UNHCR chief hails landmark conference for making "quantum leap" on statelessness

News Stories, 8 December 2011

© UNHCR/J-M Ferré
High Commissioner António Guterres gives a press conference after the close of the ministerial conference in Geneva today.

GENEVA, December 8 (UNHCR) UN High Commissioner for Refugees António Guterres on Thursday wrapped up the largest ministerial meeting of its kind after hailing participating states for making a "quantum leap" forward at the Geneva gathering on the issue of statelessness.

"Where I believe there was a real breakthrough, a quantum leap, was in relation to the protection of stateless people," he said in a closing address to representatives from almost 150 states, including more than 70 at ministerial level.

"I believe we are making a giant step forward," Guterres said, after noting that eight countries had ratified and deposited their instruments of accession to one or other of the two UN statelessness conventions this year and that a further 20 countries had made commitments at the ministerial meeting in relation to ratification of the conventions. "And not only that, 25 other states made pledges in order to improve the protection of stateless people. I think that now we have a duty to profit from this momentum, "he added.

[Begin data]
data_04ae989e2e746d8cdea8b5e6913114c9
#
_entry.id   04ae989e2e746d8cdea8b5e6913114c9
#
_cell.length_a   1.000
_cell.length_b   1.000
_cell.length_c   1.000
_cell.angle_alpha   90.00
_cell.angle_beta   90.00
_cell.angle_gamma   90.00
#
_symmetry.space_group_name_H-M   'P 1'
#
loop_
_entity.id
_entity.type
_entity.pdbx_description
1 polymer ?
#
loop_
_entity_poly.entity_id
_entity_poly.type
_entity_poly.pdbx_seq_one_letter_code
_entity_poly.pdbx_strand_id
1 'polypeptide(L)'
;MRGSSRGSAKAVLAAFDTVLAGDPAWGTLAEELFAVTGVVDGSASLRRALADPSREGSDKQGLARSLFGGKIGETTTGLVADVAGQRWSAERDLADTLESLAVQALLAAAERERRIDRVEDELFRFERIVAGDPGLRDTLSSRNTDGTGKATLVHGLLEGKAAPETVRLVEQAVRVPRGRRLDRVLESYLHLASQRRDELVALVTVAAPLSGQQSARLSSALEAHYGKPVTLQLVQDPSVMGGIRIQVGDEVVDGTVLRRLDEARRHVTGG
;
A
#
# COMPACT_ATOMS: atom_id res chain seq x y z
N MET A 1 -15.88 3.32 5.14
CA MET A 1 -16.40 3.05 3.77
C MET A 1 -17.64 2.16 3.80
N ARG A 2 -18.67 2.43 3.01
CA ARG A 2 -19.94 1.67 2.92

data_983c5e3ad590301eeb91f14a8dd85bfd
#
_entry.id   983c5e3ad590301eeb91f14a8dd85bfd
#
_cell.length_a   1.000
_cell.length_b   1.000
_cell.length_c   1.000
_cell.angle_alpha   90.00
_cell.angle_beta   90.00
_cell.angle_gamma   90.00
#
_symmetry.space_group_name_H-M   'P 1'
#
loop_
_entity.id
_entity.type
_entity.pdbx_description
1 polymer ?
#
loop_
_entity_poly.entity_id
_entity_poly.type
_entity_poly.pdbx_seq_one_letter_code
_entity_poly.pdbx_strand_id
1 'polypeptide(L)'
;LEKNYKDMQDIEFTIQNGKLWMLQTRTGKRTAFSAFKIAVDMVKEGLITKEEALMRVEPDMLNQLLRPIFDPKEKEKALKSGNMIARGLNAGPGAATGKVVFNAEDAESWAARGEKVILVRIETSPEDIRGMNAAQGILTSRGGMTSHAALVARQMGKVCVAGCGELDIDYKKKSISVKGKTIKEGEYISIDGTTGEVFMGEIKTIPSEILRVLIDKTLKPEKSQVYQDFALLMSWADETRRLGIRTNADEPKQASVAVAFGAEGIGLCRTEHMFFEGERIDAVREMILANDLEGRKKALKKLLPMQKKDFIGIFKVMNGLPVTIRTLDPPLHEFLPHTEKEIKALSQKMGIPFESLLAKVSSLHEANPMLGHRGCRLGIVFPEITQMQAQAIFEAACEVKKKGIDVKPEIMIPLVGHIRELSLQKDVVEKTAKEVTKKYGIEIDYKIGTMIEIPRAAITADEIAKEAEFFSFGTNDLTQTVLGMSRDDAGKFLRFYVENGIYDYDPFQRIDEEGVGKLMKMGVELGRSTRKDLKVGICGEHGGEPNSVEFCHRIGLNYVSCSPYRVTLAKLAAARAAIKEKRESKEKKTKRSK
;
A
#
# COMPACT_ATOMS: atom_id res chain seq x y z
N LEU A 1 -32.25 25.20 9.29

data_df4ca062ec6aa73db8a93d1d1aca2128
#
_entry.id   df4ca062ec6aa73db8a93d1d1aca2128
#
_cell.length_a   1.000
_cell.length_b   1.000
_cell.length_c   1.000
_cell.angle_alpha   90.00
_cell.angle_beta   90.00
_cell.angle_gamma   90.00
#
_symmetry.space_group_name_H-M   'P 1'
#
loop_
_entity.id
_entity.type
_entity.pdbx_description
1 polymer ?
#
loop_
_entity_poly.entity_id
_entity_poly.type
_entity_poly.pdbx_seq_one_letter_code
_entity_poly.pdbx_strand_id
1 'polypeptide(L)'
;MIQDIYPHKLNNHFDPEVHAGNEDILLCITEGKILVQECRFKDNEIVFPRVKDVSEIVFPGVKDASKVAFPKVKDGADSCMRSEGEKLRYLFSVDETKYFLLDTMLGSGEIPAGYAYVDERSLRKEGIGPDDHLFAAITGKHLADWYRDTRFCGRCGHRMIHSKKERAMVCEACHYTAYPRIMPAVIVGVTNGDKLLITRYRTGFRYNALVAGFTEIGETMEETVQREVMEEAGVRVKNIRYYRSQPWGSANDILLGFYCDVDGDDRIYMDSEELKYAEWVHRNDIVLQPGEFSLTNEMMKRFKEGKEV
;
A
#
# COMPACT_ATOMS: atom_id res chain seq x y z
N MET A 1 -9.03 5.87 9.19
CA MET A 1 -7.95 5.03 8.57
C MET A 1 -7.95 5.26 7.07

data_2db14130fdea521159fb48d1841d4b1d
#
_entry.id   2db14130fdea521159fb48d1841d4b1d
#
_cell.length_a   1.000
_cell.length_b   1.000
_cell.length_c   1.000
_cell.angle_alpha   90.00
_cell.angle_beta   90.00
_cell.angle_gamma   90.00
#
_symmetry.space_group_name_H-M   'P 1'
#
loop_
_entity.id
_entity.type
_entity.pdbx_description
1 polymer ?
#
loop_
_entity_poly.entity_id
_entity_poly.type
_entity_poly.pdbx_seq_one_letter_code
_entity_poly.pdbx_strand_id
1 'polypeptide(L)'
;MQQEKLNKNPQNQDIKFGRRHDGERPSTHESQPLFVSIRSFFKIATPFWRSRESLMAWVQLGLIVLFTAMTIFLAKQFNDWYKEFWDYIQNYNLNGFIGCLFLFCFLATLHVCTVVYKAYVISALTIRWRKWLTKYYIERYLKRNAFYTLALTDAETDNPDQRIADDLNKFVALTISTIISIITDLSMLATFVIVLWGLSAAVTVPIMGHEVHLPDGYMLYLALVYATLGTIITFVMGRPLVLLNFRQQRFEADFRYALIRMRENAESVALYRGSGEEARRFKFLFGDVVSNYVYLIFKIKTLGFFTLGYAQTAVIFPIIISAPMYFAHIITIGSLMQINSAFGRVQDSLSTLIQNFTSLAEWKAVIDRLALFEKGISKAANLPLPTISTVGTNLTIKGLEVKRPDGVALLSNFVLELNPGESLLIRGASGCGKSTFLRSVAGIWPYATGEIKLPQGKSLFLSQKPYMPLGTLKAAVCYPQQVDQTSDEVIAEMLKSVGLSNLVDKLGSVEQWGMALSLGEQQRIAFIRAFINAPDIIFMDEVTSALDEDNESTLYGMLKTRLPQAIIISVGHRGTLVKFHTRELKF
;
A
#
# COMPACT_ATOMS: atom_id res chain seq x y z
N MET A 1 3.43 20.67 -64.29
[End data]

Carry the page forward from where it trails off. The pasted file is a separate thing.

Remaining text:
"Statelessness is one of the most forgotten areas of the global human rights agenda. To be honest, statelessness has been kind of a stepchild of UNHCR's mandate. The number of countries that have ratified the statelessness conventions is out of proportion to the number of countries that have ratified the 1951 [Refugee] Convention and its [1967] Protocol," he said.

By some estimates statelessness affects up to 12 million people, a number not far short of the total for the world's 15.4 million refugees. But the 1954 Convention relating to the Status of Stateless Persons and the 1961 Convention on the Reduction of Statelessness have long been under-supported. As of the start of 2011, the 1954 Convention had only 65 states parties, and the 1961 Convention had just 37. There are 193 member states in the United Nations.